Securing finds through the Paycheck Protection Program has been easier said than done, local business owners say. (Getty Images)

Veronica Bencivenga, owner of Duck Donuts in Hauppauge, owns exactly the type of business the Paycheck Protection Program seems intended for, as a small, family-owned company that struggled due to the coronavirus pandemic.

She reached out to Bank of America, her company’s banker, to facilitate a PPP $98,000 forgivable federal loan — up to 2.5 times monthly payroll — and got nowhere.

“I found an interesting trend,” she says. “Business owners I spoke to who were looking for larger loans, $1 million or more, were getting approved and funded rapidly. Owners looking for $125,000 or $75,000 didn’t make any progress.”

Bencivenga got funds through Bethpage Federal Credit Union, which had handled her personal mortgage, in four days. 

Richard Izzi, a partner in transaction advisory services at Manhattan-based Marcum LLP, which has large Melville operations, says many companies didn’t get loans the first time around due to demand, regardless of amount. He says many companies in the second round often got funded “through banks with which they didn’t have a previous relationship.”

“They were overwhelmed,” he says of banks, citing a $2 million loan not obtained in the first round, but later approved.

Big banks obtained the lion’s share of Small Business Administration (SBA) loans, including many smaller ones. Still, numerous small business representatives believe larger banks prioritized larger loans with bigger commissions per loan.

“Banks did what any prudent business would do: Try to make as many large loans as possible,” said Bencivenga. The number of her business’s employees initially dropped from 26 to 12 as revenues fell by nearly half. “It’s more effective from a business perspective to administer fewer larger loans than many small ones.”

The initial PPP $349 billion was followed by $310 billion in funding, including $30 billion for community banks and small credit unions and $30 billion for medium-sized banks and credit unions. 

“For most other government regulated programs, small business is defined as up to 50 or 100,” Bencivenga says. “PPP defined small business as 500 employees.”

Joseph Durko, managing director of Melville-based Integrekon Partners, helped dozens of companies get funds, often with no help from their primary banker.

He says a San Francisco-based company got nowhere with Bank of America, its banker, before he helped the company obtain $600,000 through Cache Valley Bank, in Utah.

“I believe larger institutions have favored larger clients in underwriting,” Durko says. “The larger the average loan amount, the less work you have to do to get to the same fee level.”

Durko says Wells Fargo told a company the bank wouldn’t have enough funding allocated to help, even though the company applied early.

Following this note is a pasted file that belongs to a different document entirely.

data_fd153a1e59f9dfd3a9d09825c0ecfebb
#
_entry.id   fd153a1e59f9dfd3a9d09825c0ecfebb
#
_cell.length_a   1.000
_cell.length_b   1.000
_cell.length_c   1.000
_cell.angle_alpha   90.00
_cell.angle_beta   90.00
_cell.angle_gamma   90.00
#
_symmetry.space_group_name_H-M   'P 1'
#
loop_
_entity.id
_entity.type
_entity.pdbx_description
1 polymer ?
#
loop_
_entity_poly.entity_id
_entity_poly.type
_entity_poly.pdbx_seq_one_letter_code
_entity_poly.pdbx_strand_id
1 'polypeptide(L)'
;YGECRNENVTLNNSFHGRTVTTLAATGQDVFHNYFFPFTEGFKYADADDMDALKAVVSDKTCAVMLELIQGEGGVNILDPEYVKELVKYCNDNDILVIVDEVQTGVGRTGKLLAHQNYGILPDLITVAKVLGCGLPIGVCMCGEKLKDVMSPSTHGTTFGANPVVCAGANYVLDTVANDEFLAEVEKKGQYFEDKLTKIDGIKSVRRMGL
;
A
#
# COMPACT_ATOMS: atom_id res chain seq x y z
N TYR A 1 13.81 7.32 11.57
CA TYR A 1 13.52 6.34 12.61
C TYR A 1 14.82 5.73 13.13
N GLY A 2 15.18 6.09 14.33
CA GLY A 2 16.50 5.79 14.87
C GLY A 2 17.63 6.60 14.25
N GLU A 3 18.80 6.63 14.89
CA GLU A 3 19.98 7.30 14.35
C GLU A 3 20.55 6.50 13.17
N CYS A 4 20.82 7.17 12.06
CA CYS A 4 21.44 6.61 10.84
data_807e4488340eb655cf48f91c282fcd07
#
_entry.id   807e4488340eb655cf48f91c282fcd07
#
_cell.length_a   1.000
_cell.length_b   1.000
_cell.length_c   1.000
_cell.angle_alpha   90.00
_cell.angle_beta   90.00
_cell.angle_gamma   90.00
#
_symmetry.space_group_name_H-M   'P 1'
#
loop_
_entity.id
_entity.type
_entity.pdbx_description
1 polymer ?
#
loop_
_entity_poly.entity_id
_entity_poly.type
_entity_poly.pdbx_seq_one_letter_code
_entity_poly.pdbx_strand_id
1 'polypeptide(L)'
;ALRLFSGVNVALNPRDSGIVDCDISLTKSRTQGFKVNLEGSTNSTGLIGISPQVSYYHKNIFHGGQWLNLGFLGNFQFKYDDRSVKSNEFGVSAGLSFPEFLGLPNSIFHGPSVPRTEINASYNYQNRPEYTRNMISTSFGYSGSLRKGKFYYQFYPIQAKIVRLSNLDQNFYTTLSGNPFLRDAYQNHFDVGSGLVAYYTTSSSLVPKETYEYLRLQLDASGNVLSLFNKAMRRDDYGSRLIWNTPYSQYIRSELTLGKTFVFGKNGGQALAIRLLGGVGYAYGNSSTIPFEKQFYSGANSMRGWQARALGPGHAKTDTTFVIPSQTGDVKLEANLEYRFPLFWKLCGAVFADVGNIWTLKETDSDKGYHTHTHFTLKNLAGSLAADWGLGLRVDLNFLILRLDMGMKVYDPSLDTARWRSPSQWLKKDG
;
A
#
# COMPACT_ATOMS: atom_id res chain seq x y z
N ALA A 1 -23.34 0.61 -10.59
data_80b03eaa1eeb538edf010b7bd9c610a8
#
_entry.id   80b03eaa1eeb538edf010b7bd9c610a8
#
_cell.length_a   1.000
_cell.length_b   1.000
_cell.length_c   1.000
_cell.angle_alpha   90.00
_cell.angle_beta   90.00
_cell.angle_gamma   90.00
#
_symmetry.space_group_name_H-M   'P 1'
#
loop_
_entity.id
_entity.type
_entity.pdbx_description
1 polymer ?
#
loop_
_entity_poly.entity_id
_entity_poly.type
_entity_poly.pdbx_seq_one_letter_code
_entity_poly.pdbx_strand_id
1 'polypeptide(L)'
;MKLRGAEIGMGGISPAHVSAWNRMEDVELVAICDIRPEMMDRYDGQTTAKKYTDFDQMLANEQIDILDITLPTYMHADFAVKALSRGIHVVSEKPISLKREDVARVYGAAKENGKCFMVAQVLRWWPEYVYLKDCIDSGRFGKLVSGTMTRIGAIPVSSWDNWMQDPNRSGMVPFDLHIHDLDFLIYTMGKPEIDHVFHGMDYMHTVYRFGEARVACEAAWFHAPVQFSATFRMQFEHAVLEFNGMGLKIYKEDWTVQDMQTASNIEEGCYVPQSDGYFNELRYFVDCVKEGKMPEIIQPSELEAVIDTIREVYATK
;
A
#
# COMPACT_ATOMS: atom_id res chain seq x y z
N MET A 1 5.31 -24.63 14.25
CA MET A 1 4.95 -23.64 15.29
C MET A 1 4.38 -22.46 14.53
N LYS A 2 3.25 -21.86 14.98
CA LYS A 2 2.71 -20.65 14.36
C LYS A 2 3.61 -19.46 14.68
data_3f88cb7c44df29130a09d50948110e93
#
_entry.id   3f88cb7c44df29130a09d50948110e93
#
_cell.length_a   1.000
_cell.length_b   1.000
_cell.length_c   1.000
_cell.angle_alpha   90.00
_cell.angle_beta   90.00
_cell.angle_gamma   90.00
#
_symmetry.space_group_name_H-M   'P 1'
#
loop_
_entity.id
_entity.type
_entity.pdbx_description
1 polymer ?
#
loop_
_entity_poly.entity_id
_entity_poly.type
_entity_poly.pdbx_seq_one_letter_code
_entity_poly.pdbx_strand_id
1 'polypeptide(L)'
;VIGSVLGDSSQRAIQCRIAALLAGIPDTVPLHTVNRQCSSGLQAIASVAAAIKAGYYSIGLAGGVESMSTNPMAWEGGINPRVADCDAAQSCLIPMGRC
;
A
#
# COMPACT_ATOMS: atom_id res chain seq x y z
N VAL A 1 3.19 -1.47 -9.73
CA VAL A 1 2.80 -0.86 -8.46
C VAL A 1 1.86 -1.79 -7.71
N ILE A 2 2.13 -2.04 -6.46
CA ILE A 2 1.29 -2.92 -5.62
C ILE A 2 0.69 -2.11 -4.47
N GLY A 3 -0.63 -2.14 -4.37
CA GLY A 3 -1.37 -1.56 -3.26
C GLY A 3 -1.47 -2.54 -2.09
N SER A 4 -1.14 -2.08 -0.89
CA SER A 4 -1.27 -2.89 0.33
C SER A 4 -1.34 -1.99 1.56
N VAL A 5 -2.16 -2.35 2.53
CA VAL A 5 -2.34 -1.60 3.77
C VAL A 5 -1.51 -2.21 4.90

He adds that City National Bank in Beverly Hills helped Long Island companies obtain loans; others credited Bridgehampton-based BNB.

“The true SBA lenders were better equipped to handle this,” Durko says, noting PPP was run through the Small Business Administration.

Anthony Buonaspina, CEO of LI Tech Advisors in Babylon, says BNB got his company a $135,000 forgivable loan. 

“I decided to go through a local bank that I didn’t even have an account with,” he says of BNB. “They worked their asses off and got my company the funding it needed in a few days.”

Bencivenga said Bank of America’s list of business categories didn’t even include restaurants or food and beverage.

“They had hedge fund manager, legal firm, financial services, and construction,” she says. “There was no restaurant or food service. I had to pick ‘other.’”

Applications in the first round asked companies to indicate if they were affected, but not specify how they were damaged by the economic downturn.

”They didn’t ask, ‘Are your sales down? What percentage? Is your staffing down? How much?’ There were no financial questions,” Bencivenga says. “There were more teeth to the second set of disclaimers.”

Loans can be forgiven if 75 percent is used for payroll up to $100,000 in salaries, with the remainder for mortgage, rent and utilities within eight weeks after the loan is made. Otherwise, they must be repaid within two years at a 1 percent interest rate.

Companies often reward banks who helped. Buonaspina said he’s moving $500,000 into a BNB account. 

“They were very accommodating to me,” he says. 

Bencivenga plans to do business with Bethpage Federal Credit Union beyond this program. 

“We definitely are going to do more banking with Bethpage,” she says, noting that she has been able to staff fully and stay in business, with help from the PPP funds.

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